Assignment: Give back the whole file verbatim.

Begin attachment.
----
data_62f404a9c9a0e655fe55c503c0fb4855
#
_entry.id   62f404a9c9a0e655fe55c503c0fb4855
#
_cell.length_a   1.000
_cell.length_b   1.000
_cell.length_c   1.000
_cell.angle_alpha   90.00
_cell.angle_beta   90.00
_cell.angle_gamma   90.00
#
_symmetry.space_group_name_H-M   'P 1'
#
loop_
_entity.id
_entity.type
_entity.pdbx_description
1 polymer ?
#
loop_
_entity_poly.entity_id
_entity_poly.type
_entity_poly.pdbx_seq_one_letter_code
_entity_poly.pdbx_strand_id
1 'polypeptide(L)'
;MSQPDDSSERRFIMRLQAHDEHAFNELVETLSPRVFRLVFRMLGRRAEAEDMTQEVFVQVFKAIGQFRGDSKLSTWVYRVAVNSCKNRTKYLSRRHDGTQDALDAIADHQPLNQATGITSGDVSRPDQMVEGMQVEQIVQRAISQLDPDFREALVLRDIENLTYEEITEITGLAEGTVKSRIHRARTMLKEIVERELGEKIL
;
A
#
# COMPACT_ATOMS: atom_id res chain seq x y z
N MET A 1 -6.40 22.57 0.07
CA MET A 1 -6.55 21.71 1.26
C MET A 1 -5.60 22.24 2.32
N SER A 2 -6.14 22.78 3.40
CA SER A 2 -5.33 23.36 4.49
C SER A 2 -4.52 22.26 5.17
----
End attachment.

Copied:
data_62f404a9c9a0e655fe55c503c0fb4855
#
_entry.id   62f404a9c9a0e655fe55c503c0fb4855
#
_cell.length_a   1.000
_cell.length_b   1.000
_cell.length_c   1.000
_cell.angle_alpha   90.00
_cell.angle_beta   90.00
_cell.angle_gamma   90.00
#
_symmetry.space_group_name_H-M   'P 1'
#
loop_
_entity.id
_entity.type
_entity.pdbx_description
1 polymer ?
#
loop_
_entity_poly.entity_id
_entity_poly.type
_entity_poly.pdbx_seq_one_letter_code
_entity_poly.pdbx_strand_id
1 'polypeptide(L)'
;MSQPDDSSERRFIMRLQAHDEHAFNELVETLSPRVFRLVFRMLGRRAEAEDMTQEVFVQVFKAIGQFRGDSKLSTWVYRVAVNSCKNRTKYLSRRHDGTQDALDAIADHQPLNQATGITSGDVSRPDQMVEGMQVEQIVQRAISQLDPDFREALVLRDIENLTYEEITEITGLAEGTVKSRIHRARTMLKEIVERELGEKIL
;
A
#
# COMPACT_ATOMS: atom_id res chain seq x y z
N MET A 1 -6.40 22.57 0.07
CA MET A 1 -6.55 21.71 1.26
C MET A 1 -5.60 22.24 2.32
N SER A 2 -6.14 22.78 3.40
CA SER A 2 -5.33 23.36 4.49
C SER A 2 -4.52 22.26 5.17